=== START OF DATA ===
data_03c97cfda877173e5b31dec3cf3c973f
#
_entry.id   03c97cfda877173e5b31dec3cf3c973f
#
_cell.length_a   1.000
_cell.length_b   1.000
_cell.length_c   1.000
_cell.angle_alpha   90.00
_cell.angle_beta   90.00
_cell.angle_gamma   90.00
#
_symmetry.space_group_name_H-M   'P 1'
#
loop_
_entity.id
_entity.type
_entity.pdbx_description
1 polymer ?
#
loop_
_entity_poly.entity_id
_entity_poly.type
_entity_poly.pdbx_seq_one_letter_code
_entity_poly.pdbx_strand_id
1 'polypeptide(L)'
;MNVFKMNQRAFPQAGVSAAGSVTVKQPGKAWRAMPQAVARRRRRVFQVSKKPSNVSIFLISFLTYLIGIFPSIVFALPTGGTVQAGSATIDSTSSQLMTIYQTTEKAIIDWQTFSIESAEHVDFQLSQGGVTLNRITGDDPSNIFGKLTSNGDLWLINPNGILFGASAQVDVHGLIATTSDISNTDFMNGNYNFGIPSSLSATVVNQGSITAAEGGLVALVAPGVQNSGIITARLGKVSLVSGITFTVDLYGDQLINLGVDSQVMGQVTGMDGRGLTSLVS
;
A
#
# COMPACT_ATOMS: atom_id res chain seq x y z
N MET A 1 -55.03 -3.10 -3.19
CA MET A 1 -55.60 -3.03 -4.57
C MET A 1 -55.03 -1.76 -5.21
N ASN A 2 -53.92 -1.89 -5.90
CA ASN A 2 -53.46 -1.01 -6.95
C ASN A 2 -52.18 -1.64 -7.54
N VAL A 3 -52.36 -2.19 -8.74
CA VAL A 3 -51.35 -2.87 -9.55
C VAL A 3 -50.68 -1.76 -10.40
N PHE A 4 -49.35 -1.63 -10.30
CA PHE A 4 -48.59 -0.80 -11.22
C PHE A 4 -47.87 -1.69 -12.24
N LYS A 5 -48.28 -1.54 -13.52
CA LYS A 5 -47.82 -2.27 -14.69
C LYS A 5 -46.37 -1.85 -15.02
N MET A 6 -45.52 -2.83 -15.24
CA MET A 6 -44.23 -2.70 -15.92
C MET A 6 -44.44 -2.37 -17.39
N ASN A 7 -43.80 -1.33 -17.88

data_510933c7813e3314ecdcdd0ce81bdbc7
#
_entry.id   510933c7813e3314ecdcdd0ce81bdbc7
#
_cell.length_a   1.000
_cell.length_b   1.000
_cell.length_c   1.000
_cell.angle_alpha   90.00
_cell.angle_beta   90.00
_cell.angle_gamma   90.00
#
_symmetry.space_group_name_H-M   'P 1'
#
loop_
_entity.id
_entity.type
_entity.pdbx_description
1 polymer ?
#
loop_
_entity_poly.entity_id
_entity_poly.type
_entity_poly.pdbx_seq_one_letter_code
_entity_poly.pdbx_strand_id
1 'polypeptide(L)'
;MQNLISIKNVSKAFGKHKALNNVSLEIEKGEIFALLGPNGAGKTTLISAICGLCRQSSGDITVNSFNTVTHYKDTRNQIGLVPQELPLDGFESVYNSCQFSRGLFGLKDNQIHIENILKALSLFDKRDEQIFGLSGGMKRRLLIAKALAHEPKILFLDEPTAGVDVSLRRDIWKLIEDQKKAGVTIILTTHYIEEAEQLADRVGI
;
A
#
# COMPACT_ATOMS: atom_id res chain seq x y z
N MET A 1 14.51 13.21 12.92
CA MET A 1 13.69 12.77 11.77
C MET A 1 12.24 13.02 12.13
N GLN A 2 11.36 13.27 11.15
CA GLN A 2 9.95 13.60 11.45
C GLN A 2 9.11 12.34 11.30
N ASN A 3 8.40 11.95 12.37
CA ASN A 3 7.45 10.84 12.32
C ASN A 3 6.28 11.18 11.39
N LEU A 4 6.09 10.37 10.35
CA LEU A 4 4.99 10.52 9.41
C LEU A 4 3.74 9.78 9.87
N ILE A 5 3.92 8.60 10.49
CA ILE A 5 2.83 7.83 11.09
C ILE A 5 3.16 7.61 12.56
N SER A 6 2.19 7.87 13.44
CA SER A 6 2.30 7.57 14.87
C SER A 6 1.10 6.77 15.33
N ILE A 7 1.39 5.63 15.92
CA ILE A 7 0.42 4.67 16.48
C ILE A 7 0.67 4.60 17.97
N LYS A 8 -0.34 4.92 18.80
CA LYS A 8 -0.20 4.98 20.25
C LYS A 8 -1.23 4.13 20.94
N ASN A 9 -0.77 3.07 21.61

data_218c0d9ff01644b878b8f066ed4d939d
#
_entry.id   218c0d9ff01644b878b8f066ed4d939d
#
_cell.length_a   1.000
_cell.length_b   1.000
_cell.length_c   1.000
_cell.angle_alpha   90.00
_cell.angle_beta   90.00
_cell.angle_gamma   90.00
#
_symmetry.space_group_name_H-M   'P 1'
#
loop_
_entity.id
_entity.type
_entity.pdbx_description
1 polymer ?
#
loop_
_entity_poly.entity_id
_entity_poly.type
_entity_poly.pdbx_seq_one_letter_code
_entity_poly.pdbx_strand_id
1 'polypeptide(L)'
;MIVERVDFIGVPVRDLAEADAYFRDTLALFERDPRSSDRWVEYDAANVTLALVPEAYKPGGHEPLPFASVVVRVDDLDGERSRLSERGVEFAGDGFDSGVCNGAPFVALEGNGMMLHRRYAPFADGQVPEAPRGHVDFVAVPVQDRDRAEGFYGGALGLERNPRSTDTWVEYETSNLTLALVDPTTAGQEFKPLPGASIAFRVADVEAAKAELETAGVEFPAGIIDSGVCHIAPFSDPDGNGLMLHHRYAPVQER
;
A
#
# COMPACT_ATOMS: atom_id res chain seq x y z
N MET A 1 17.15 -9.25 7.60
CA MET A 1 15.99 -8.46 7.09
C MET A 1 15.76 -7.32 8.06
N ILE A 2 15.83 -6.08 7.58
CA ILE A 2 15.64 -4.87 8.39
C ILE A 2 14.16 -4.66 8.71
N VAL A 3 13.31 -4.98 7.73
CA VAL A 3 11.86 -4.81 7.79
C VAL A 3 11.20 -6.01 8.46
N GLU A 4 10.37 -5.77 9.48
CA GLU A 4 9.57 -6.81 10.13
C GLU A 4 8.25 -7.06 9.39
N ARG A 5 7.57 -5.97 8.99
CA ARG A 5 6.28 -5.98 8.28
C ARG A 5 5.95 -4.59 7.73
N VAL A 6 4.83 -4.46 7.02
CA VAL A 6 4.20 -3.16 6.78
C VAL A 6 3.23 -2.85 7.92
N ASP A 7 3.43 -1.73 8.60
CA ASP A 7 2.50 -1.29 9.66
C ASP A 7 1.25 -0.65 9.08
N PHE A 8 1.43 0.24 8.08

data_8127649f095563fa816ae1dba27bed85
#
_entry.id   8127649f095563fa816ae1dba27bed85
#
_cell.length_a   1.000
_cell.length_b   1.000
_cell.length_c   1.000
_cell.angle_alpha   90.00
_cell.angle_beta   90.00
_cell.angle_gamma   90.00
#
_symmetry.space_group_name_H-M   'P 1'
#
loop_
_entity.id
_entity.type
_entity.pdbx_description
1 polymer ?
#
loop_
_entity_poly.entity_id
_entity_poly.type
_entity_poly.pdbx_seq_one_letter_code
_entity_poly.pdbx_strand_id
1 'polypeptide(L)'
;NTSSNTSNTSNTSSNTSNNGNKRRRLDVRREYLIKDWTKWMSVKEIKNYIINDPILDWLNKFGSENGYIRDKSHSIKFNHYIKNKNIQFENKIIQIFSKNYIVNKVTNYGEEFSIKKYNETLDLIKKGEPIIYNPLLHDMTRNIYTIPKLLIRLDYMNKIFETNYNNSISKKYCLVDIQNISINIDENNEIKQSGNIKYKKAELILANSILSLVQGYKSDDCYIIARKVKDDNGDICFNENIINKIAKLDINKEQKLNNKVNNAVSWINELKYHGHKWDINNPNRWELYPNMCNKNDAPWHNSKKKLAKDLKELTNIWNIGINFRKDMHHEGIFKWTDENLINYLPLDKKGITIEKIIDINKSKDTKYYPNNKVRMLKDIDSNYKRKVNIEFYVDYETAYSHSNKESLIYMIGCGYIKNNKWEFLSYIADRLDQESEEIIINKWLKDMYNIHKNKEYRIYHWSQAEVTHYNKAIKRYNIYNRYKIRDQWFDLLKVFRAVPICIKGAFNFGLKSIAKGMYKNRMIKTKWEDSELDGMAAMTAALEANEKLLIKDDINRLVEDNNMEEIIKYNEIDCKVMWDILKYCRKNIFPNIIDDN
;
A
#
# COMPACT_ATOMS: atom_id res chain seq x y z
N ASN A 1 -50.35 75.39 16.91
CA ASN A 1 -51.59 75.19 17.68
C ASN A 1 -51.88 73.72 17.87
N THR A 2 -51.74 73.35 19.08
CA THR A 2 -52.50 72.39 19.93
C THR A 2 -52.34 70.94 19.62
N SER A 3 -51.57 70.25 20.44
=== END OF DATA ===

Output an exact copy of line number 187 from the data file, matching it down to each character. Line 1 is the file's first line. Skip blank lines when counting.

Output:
N ASN A 1 -50.35 75.39 16.91